What a guy, that David Wildstein. A helluva guy. Why, he had the power to shut down entrance lanes to the George Washington Bridge in a way that would not only create a massive traffic jam for thousands but also would have increased the dangers of motor vehicle sideswipes and collisions at the entrance of the nation’s busiest interstate crossing.
But, did he do it? No—not our guy Dave. He’s got heart.
He was careful to shut down just enough lanes to the bridge in just the right way to stop traffic in Fort Lee, impede emergency vehicles in the town, make thousands late for work and strand school children on buses. For four miserable days.
Just like his boss, Gov. Chris Christie—David Wilstein was always thinking of us little guys down here below.
“I could not go from three lanes to zero,” Wildstein told a federal jury in Newark. “There would be accidents.” So, listening to the advice of a traffic engineer, he decides to reduce the number of lanes from three to one.
Wildstein, testifying against two other allies of the governor, showed just what state government is in the era of Christopher Christie, the self-proclaimed Jersey guy. He showed how far you could go to punish political enemies with a lot of imagination, a willingness to break the rules, and the absence of any scruples whatsoever. Wildstein, a boyhood chum of Christie, is a self-admitted dirty trickster who understands bureaucracy and drapes himself with just enough derivative power from his idol the governor to get his way—even if his way is designed to paralyze traffic for four days on one of the busiest traffic choke points in the world.
What an accomplishment.
And, despite his efforts to blame defendants Bridget Kelly and Bill Baroni for the mess, Wildstein made it clear in that courtroom Monday that he owned the idea from the beginning. This was his project.
So let’s look at the Wildstein playbook, as he described it in court.
- DESCRIBE THE PROBLEM. It was trying to get Fort Lee Mayor Mark Sokolich to endorse Christie for governor. Wildstein says Christie and Sokolich were getting along fine but, come around March of 2013, the Democratic mayor, while accepting all sorts of favors from Christie, isn’t moving closer to endorsing him. One of Christie’s political operatives—on the taxpayer payroll, to be sure—sends out an email that says of the Sokolich endorsement—“We think this is a no-go for now.” Hmmm. How do you fix that problem? If you can’t get him to endorse, you punish him.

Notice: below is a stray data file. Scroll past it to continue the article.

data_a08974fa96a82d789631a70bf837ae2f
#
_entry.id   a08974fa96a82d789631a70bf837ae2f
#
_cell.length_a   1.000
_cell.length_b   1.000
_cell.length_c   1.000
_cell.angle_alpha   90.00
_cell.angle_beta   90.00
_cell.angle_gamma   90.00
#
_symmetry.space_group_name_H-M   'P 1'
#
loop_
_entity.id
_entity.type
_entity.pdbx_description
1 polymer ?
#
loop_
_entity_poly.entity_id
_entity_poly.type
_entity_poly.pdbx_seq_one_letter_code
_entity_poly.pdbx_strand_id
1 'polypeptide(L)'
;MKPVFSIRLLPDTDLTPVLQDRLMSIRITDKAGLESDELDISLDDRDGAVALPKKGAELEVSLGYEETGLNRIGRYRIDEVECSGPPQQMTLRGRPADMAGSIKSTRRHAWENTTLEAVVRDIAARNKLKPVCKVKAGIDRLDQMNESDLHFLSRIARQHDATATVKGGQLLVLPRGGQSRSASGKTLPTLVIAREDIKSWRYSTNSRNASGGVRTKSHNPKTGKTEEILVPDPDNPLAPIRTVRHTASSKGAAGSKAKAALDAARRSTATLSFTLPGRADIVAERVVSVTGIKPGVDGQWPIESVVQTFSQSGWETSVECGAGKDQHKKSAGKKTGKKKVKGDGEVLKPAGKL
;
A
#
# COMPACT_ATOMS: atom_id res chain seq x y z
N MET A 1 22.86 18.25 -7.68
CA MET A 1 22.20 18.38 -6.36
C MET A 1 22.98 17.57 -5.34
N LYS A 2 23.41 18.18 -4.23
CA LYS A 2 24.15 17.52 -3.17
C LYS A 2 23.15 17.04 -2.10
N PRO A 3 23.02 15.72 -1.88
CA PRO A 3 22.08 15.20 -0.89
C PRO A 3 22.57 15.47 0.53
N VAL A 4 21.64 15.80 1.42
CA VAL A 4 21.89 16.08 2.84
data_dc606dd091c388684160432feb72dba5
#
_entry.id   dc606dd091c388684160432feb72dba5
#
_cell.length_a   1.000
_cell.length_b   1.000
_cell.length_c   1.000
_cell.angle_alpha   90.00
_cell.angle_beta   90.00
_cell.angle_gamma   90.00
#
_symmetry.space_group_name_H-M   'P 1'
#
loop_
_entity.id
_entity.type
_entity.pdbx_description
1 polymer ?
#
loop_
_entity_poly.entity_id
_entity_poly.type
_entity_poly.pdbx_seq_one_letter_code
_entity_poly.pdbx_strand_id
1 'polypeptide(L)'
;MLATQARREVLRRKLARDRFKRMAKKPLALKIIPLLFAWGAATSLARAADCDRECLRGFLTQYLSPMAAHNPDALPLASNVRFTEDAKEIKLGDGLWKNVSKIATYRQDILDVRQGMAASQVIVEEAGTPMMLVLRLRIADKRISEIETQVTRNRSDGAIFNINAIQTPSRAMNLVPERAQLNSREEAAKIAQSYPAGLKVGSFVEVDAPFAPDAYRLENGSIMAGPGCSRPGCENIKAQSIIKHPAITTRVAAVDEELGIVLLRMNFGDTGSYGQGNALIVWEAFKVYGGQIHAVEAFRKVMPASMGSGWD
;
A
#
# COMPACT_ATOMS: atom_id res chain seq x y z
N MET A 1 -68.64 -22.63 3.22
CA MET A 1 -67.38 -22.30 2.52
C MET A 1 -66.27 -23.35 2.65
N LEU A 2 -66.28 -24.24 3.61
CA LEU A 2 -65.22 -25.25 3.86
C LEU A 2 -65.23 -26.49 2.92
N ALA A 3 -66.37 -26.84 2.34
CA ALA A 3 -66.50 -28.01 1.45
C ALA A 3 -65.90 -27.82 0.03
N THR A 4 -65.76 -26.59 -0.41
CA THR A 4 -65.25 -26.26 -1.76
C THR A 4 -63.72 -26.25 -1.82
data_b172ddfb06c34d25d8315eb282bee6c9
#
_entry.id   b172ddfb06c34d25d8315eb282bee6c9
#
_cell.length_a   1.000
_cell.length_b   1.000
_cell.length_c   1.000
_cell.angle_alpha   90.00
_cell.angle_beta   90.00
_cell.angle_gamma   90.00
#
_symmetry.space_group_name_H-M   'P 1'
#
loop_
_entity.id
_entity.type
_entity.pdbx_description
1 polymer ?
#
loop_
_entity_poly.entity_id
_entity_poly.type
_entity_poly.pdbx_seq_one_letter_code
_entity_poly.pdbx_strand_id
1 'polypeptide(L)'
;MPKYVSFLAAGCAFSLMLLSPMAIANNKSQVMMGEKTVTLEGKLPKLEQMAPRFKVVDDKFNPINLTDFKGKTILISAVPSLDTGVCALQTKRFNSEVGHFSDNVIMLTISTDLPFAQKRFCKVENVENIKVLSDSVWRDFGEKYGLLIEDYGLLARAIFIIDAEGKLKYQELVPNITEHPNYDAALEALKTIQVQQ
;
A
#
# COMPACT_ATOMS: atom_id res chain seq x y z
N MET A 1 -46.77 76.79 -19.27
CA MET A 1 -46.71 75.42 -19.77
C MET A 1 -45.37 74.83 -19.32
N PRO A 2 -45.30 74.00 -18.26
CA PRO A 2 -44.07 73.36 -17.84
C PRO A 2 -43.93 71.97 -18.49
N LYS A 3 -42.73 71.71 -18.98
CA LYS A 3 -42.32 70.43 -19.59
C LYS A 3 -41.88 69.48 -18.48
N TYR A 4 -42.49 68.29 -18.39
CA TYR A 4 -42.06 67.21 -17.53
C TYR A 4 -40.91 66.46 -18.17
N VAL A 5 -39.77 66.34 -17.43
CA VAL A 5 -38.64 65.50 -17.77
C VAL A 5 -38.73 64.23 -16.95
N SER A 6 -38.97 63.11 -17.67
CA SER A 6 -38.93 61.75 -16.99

2. KEEP YOUR EYES OPEN FOR OPPORTUNITY AND YOUR MIND OPEN TO INSPIRATION—Earlier, during an unrelated trip to the George Washington Bridge, Wildstein notices something he had never seen before: The three traffic lanes that come in from Fort Lee directly into the bridge toll plaza that are guided into their own three open toll booths.“I observed three lanes, farthest to the right of the plaza, that were set off with cones, allowing traffic to come from the local streets, getting through the plaza faster than the other nine (lanes),” he told the court. And what does that mean to a mind like Wildstein’s? “This could be a potential leverage point for our dealing with the mayor,” Wildstein says he thought to himself. Well, I mean, what else would he think?
3. BOUNCE THE IDEA OFF PROFESSIONAL COLLEAGUES: It’s always good to get input from the guys on your team. So, over the next few months in 2013, Wildstein waits for opportunities to discuss the idea with Bill Baroni, the deputy executive director of the Port Authority, and Bridget Kelly, Christie’s deputy chief of staff. In June, three months before the massive traffic jam, Wildstein says Kelly was becoming increasingly annoyed by Sokolich. So Wildstein says he told her, “If she wanted the Port Authority to close down the (Fort Lee) lanes, that could be done.” Kelly, he says, “said she’d let me know.”
4. GET A CLEAR GO AHEAD FROM SUPERIORS– On August 13, 2013, the day of a special US Senate primary election in New Jersey—(the one Christie arranges for Cory Booker to win)—Bridget Kelly, say the prosecutors, sends Wildstein an email: “Time for some traffic problems in Fort Lee.”
5. GET EXPERT HELP IN DEVISING THE PLAN—Here Wildstein had a lot of helpmates ready to provide him with the expertise he needed to really devastate Fort Lee—the traffic engineers who work for the Port Authority of New York and New Jersey. Now, Wildstein says he was careful not to tell them what he was planning on doing—“I didn’t want to ask questions if the answers were something I didn’t want to hear”—but he did ask questions about what would happen if certain entrance lanes were closed. Many might ask why Wildstein would even be making such crazy talk but, apparently without wondering what Wildstein was up to, these experts at the Port Authority gave Wildstein four different scenarios for closing down the lanes. That’s where he came up with the idea of closing down just one lane and guiding it into a cash toll plaza so not even EZ-PASS could alleviate the misery. Other scenarios created the distinct possibility of car accidents as motorists dove for the few open lanes. Wildstein wanted no blood on the asphalt.
6. CAREFULLY TIME THE LAUNCH FOR MAXIMUM IMPACT—Wildstein says he was ready to go at the end of August, but, he testifies, Baroni wanted it delayed for maximum impact. How about the first day of school in September, they mused. “Fantastic” is Baroni’s response, Wildstein says. Fantastic.
7. IF THINGS GO SOUTH, DEVISE A COVER STORY—Wildstein says he came up with the “traffic study” excuse and, as we’ve heard from previous witnesses, that’s what the Port Authority put out in a public statement.That’s what Sokolich said. That’s what the governor said.
That’s the lie everyone believed. For a few hours, at least.
But it was a lie from the very beginning.
“There never was a traffic study,” said Wildstein.